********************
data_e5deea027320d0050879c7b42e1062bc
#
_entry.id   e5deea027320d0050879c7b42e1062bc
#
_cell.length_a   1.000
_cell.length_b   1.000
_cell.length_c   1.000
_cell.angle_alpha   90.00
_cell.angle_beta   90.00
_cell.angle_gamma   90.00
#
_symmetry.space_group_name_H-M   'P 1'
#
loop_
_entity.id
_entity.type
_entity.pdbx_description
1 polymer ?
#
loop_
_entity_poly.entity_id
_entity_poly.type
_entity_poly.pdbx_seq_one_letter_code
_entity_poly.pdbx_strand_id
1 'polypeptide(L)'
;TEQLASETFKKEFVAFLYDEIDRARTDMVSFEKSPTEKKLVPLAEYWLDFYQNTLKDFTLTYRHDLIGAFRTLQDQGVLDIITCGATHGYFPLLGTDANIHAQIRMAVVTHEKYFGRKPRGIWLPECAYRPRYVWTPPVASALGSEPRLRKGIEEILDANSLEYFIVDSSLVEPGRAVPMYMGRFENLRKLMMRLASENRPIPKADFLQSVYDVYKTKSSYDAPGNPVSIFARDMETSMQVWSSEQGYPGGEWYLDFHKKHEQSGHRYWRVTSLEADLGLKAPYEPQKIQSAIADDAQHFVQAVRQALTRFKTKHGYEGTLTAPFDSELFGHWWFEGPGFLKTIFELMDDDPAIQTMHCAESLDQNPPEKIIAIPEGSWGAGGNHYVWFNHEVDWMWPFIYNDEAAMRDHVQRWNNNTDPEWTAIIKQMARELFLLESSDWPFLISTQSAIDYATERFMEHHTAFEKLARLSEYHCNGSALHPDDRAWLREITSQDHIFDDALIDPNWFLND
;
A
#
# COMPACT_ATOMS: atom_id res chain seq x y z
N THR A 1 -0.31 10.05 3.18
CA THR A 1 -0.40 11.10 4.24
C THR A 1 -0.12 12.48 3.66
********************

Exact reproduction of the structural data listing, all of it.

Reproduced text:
data_e5deea027320d0050879c7b42e1062bc
#
_entry.id   e5deea027320d0050879c7b42e1062bc
#
_cell.length_a   1.000
_cell.length_b   1.000
_cell.length_c   1.000
_cell.angle_alpha   90.00
_cell.angle_beta   90.00
_cell.angle_gamma   90.00
#
_symmetry.space_group_name_H-M   'P 1'
#
loop_
_entity.id
_entity.type
_entity.pdbx_description
1 polymer ?
#
loop_
_entity_poly.entity_id
_entity_poly.type
_entity_poly.pdbx_seq_one_letter_code
_entity_poly.pdbx_strand_id
1 'polypeptide(L)'
;TEQLASETFKKEFVAFLYDEIDRARTDMVSFEKSPTEKKLVPLAEYWLDFYQNTLKDFTLTYRHDLIGAFRTLQDQGVLDIITCGATHGYFPLLGTDANIHAQIRMAVVTHEKYFGRKPRGIWLPECAYRPRYVWTPPVASALGSEPRLRKGIEEILDANSLEYFIVDSSLVEPGRAVPMYMGRFENLRKLMMRLASENRPIPKADFLQSVYDVYKTKSSYDAPGNPVSIFARDMETSMQVWSSEQGYPGGEWYLDFHKKHEQSGHRYWRVTSLEADLGLKAPYEPQKIQSAIADDAQHFVQAVRQALTRFKTKHGYEGTLTAPFDSELFGHWWFEGPGFLKTIFELMDDDPAIQTMHCAESLDQNPPEKIIAIPEGSWGAGGNHYVWFNHEVDWMWPFIYNDEAAMRDHVQRWNNNTDPEWTAIIKQMARELFLLESSDWPFLISTQSAIDYATERFMEHHTAFEKLARLSEYHCNGSALHPDDRAWLREITSQDHIFDDALIDPNWFLND
;
A
#
# COMPACT_ATOMS: atom_id res chain seq x y z
N THR A 1 -0.31 10.05 3.18
CA THR A 1 -0.40 11.10 4.24
C THR A 1 -0.12 12.48 3.66